On May 11, 1998, India conducted nuclear explosions and started threatening Pakistan. This left Pakistan with no option but to respond by showing its nuclear capabilities on May 28 to strike balance of power in the region. The development turned Kashmir as a flashpoint as underlined by several world leaders.
The Kashmiris’ struggle to get rid of Indian bondage took a new turn in 2008. They started hitting the streets in large numbers and expressing their anti-India and pro-liberation sentiments in a peaceful manner. This mass uprising continued for three consecutive years and at times the number of peaceful protesters thronging the streets of Srinagar crossed one-million mark. But most of the time, Indian forces’ personnel responded these peaceful demonstrators with excessive use of brute force, killing more than 200 people during this period.
The extrajudicial murder of a young liberation leader, Burhan Muzaffar Wani, on July 8, last year, by Indian troops gave an impetus to the Kashmiris’ freedom struggle. People in large numbers hit the streets in every nook and corner of the occupied territory on daily basis, demanding their right to self-determination. However, Indian police and troops continue to use every brutal tactic against the protesters. So far, 168 civilians have been killed and 20,170 injured in the firing of pellets, bullets and teargas shells on the demonstrators. More than 270 youth have lost their one or both the eyes due to the pellet injuries while around 1000 are at the verge of losing their eyesight. Hundreds of people including Hurriyet leaders have been put behind the bars. However, all these brutalities have failed to suppress the Kashmiris’ resolve who are committed to carry forward their ongoing liberation movement.
State terrorism and new Indian tactics
New Delhi has exhausted all its resources during the past seven decades but has not been able to intimidate the people of Jammu and Kashmir into submission. The continued Indian state terrorism, particularly since 1989 has made the life of Kashmiri people miserable. The occupation forces enjoying unbridled powers under the protection of draconian laws like Armed Forces Special Powers Act and Disturbed Areas Act in the occupied territory have broken all records of human rights violations. During the last 28 years, the trigger-happy forces have martyred over ninety-four thousand Kashmiris, widowed nearly twenty-three thousand women, orphaned not less than one hundred thousand children and molested or gang-raped more than eleven thousand Kashmiri women. Thousands of innocent youth have been subjected to disappearance in custody and their whereabouts remain untraced. The shocking discovery of thousands of mass graves across the occupied territory has raised concerns about the safety of the disappeared persons.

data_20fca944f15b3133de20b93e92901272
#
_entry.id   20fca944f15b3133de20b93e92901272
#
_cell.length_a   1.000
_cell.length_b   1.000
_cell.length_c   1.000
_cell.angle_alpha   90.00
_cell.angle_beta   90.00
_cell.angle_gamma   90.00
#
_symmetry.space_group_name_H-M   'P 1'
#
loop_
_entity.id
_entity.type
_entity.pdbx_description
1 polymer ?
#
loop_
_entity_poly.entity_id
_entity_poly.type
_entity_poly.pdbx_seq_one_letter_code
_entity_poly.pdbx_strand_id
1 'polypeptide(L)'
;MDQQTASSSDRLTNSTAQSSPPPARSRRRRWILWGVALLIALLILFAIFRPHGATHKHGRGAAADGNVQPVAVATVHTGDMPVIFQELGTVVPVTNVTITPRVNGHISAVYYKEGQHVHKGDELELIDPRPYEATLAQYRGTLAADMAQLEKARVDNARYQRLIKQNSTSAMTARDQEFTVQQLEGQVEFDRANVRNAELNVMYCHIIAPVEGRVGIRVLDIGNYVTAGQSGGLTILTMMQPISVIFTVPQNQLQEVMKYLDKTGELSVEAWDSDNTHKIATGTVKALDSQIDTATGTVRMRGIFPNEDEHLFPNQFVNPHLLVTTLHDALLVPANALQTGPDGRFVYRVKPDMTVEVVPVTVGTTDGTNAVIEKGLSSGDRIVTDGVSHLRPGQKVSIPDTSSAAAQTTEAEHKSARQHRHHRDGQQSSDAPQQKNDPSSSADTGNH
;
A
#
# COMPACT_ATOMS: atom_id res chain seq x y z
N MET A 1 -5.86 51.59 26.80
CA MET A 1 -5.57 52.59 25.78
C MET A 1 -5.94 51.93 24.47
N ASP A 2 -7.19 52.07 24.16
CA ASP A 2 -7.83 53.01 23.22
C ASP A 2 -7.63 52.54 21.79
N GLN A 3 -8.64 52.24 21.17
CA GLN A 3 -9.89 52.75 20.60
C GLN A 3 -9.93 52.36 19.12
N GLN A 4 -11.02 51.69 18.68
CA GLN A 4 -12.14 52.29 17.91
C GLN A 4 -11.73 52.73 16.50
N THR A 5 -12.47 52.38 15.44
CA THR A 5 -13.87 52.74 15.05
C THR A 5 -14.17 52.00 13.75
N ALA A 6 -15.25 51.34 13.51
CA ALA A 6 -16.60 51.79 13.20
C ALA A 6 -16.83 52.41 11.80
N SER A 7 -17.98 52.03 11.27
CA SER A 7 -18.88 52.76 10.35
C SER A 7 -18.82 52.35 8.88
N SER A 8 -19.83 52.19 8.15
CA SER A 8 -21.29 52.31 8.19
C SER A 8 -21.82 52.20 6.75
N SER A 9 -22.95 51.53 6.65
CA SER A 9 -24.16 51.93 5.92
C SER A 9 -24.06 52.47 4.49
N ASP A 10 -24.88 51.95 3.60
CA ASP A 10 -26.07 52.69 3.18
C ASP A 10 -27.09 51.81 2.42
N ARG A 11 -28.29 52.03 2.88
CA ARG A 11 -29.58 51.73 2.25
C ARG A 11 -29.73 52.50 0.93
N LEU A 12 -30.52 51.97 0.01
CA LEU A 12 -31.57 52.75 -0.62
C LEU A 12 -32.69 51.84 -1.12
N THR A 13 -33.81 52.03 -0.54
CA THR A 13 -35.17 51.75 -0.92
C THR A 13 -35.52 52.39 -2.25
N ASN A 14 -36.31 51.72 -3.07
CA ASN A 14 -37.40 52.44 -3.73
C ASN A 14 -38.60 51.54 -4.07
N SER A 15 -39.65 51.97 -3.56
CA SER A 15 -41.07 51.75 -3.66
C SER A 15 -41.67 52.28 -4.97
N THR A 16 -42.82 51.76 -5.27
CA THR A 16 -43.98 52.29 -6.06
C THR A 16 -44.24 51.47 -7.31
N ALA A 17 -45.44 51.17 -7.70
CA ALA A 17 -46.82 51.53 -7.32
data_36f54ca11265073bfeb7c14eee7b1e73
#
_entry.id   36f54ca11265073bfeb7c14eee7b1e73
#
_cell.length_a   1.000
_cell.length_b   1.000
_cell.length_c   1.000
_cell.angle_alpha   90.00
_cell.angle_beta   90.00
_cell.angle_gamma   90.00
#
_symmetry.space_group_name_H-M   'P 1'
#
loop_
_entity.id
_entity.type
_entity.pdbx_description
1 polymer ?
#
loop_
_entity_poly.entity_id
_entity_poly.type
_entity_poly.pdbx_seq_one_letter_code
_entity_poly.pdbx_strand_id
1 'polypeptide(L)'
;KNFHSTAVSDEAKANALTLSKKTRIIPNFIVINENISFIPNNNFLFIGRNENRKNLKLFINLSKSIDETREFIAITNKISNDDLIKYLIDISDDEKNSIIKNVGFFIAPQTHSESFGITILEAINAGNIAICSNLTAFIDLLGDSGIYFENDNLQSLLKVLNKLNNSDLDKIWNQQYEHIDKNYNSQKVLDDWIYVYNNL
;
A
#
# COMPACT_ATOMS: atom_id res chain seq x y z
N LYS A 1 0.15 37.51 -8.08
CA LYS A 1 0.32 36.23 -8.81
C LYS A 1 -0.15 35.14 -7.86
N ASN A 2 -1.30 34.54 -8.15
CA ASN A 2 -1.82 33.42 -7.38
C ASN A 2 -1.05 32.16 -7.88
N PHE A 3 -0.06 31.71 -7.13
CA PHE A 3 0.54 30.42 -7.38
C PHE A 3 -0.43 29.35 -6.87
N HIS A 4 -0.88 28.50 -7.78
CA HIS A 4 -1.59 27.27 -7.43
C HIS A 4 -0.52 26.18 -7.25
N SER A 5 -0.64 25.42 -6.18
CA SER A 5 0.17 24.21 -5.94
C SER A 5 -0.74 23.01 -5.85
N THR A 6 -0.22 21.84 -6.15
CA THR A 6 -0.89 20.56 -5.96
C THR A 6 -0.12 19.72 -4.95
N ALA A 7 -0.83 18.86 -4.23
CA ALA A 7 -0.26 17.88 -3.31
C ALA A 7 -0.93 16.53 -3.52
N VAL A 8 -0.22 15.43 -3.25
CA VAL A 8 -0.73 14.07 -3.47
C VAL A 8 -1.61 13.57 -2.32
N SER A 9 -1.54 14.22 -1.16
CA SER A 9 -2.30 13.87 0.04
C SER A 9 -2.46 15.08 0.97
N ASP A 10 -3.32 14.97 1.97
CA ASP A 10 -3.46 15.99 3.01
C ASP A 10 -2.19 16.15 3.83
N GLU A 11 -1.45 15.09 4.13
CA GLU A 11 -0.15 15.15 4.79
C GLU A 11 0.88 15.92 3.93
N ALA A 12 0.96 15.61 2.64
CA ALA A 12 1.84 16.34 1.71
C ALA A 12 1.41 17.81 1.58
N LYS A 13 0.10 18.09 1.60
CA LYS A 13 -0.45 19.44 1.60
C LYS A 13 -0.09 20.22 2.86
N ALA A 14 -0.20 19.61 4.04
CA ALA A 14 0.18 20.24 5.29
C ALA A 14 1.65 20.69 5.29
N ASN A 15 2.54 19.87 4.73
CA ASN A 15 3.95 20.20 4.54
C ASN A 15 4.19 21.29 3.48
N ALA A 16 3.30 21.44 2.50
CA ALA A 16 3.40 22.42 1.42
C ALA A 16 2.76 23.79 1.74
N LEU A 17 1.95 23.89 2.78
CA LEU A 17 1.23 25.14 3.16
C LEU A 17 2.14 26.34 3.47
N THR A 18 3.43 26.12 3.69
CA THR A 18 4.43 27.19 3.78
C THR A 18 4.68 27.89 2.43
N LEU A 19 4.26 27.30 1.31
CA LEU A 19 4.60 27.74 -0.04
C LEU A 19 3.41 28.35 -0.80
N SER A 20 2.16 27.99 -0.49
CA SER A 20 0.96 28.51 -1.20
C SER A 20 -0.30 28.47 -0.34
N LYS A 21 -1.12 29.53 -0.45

New Delhi is hell bent upon changing the Muslim majority of occupied Kashmir into minority. On one hand, it is using its judiciary to abrogate Article 370 and Article 35A of the Indian Constitution to pave way for giving the citizenship rights of Jammu and Kashmir to the Indian citizens. On the other, it is using its investigating agencies like National Investigation Agency (NIA) and Enforcement Directorate to implicate Hurriyat leaders, activists and pro-freedom people in false cases to force the Kashmiri people into submission. Indian designs to change the demography of Jammu and Kashmir are intended to influence in its favour the results of a referendum whenever it is held in the territory. As such, the move is against the very purpose of the relevant UN resolutions.
Pakistan’s support to Kashmir cause
It is an undeniable fact that Pakistani leadership has always supported the Kashmiris’ just struggle and never betrayed the trust reposed in it by them. The father of the nation, Quaid-i-Azam Mohammad Ali Jinnah, had termed Jammu and Kashmir as the jugular vein of Pakistan. The incumbent government is projecting the sufferings of the Kashmiri people and the gross human rights violations by Indian troops in occupied Kashmir forcefully at all international forums. Prime Minister, Shahid Khaqan Abbasi, in his recent address to the UN General Assembly and meetings with the world leaders drew attention of the international community towards the Indian atrocities on the people of occupied Kashmir. He also called for settlement of the Kashmir dispute by implementing the relevant UN resolutions that guaranteed the Kashmiris’ right to self-determination. The Chief of Army Staff, General Qamar Javed Bajwa, in his speech at the Defence Day on September 6, 2017 reaffirmed Pakistan’s continued political, moral and diplomatic support to the Kashmiris in their struggle for securing their right to self- determination.
In the backdrop of above facts, the people of Kashmir observe October 27 as Black Day all across the world. The objective of the observance of the Black Day is to make it clear to New Delhi that the Kashmiris reject its illegal occupation of their soil and that they will continue their struggle till it grants them their inalienable right to self-determination. It is also aimed at reminding the world of its obligations of resolving the Kashmir dispute in accordance with the wishes of the people of Jammu and Kashmir and the relevant UN resolutions.
(Muhammad Raza Malik is working as the Senior Editor of Kashmir Media Service and can be reached at firstname.lastname@example.org)